Presentation on theme: "1 CopyTalk, March 2015 3D Printing technologies in Libraries: Intellectual Property Right Issues Charlie Wapner Information Policy Analyst, ALA OITP."— Presentation transcript:
1 CopyTalk, March D Printing technologies in Libraries: Intellectual Property Right Issues Charlie Wapner Information Policy Analyst, ALA OITP
OITP’s Task Force works on the policy implications of 3D printing.
3 First, here’s an overview of the technology. Fused Deposition Modeling (FDM): the most common method used in libraries Stereolithography (SLA): the original method
Exciting things are being done with 3D printers in libraries.
5 We can leverage our 3D printing leadership to guide the direction of public policy. Successful user policy! Positive tone and respect for intellectual freedom An IP discussion that extends beyond copyright It starts with devising an acceptable use policy with some basic ingredients: Health provisions and prohibitions against illegal outputs
6 We can leverage our 3D printing leadership to guide the direction of public policy. Then we should share our policies with each other in order to create best practices that policymakers can’t ignore.
7 From an IP standpoint, this will allow us to get out ahead of rights holders. We should arm ourselves with knowledge.. To protect ourselves against disinformation from rights holders.. So that we can set the bounds of the law before they do.
Generally, it may also open up opportunities for partnerships.
Some Ground Rules! Anything said here is not to be taken as legal advice, if you have a legal issue, please consult appropriate counsel. In return, it is assumed that all questions posed are hypothetical and reflect only the musings of an informed and curious mind and not the actual problem you might have.
Liability Issues in 3D Printing in Library Spaces Library Positioning: as Intermediary of Technology Information Liability: Primary versus Secondary. Assumption. 1) Use by Patron: primary liability. 2) Availability of device or technology by the Library → secondary liability. Risk Assessment: Copyright. Patent. Trademark.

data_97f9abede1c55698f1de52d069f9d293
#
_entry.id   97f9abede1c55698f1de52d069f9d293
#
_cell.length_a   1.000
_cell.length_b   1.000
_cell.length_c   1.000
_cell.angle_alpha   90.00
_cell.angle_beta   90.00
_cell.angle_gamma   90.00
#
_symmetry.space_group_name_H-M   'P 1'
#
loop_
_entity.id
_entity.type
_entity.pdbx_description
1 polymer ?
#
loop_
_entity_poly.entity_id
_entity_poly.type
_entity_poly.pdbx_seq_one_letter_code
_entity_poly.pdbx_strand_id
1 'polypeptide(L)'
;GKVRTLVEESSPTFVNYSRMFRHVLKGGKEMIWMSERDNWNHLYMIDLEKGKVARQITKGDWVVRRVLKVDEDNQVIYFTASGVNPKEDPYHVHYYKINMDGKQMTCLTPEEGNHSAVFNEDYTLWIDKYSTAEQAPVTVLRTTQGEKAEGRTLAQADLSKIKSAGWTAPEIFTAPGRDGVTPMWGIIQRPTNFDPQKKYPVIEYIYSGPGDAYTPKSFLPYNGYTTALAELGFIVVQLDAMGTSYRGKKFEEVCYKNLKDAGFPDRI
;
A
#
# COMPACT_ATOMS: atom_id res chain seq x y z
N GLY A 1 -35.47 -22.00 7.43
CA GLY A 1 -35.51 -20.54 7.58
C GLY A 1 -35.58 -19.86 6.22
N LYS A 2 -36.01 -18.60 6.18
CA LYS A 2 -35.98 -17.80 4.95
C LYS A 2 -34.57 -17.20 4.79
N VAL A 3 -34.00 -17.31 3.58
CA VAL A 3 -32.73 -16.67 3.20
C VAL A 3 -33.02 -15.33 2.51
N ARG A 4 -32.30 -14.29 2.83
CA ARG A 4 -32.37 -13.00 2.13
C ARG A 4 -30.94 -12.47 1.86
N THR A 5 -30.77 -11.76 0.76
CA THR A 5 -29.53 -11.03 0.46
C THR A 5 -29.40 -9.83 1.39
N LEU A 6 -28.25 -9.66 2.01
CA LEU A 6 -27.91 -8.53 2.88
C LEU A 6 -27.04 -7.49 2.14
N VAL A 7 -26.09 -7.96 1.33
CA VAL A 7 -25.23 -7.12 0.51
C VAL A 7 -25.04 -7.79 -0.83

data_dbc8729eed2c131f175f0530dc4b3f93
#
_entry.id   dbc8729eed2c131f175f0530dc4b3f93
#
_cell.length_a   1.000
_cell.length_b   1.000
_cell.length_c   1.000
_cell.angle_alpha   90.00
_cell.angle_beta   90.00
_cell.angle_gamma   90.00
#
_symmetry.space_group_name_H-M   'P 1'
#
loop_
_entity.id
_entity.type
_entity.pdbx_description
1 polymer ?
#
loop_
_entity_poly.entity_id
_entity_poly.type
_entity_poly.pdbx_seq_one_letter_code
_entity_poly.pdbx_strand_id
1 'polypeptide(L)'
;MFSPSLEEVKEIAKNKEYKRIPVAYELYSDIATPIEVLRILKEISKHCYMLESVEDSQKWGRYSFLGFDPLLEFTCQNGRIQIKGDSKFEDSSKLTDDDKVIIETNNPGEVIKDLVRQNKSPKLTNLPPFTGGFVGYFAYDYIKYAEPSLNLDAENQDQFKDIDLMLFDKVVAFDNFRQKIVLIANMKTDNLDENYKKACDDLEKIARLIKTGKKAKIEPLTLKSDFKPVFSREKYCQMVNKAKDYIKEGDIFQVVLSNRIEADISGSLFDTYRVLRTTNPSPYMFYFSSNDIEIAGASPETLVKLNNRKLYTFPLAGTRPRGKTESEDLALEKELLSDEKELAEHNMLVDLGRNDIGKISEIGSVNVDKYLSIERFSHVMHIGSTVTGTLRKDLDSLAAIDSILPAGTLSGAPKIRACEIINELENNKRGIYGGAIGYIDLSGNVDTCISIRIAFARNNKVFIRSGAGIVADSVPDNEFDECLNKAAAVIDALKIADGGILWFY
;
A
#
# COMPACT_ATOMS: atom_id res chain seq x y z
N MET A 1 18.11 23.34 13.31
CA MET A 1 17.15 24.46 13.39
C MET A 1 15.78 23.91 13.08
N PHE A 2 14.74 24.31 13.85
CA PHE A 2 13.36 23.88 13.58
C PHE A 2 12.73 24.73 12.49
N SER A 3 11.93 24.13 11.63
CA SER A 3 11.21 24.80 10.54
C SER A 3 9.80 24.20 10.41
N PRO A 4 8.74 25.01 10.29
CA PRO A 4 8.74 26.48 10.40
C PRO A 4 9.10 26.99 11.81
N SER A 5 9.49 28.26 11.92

Copyright Liability Direct infringement. Primary liability: strict. CONDUCT, but not knowledge! Required for secondary liability. Vicarious infringement. Secondary liability: strict. RELATIONSHIP: control and financial benefit. Contributory infringement. Secondary liability: not strict. CONDUCT: cause or contribute to the infringement with knowledge or a “reason to know” of the infringement. CONDUCT: distributes a device that is not “capable of substantial noninfringing uses.” Sony Corporation of America v. Universal City Studios, Inc., 464 U.S. 417 (1984). Inducement. Secondary liability: not strict. CONDUCT: “distributes a device with the object of promoting its use to infringe copyright” and “affirmative acts to foster infringement.” Metro-Goldwyn-Mayer Studios Inc. v. Grokster, Ltd., 125 S.Ct. 2764, 2770 (2005).
Risk of Copyright Liability Example: Reproducing the code/instructions for an object, i.e., a literary work. Example: Reproducing an object, e.g., a sculptural work. Primary/Direct: Non-existent if library does no printing. If it does print: may qualify for damage remission under 17 U.S.C. § 504. Secondary: Non-existent at present, under the…. contributory device distribution standard of Sony Corporation of America v. Universal City Studios, Inc., 464 U.S. 417 (1984) (no liability where the “device [is] capable of substantial noninfringing uses”); 3D printer qualifies. or device inducement of Metro-Goldwyn-Mayer Studio, Inc. v. Grokster, Ltd., 125 S.Ct (2005) (requires promotion of the technology to infringe). Secondary: Non-existent if statutory requirements met: unsupervised use of reproducing equipment, and copyright warning statement required. 17 U.S.C. § 108(f)(1). Secondary: Damage remission for infringing post of or link by patron on library network/system. 17 U.S.C. § 512.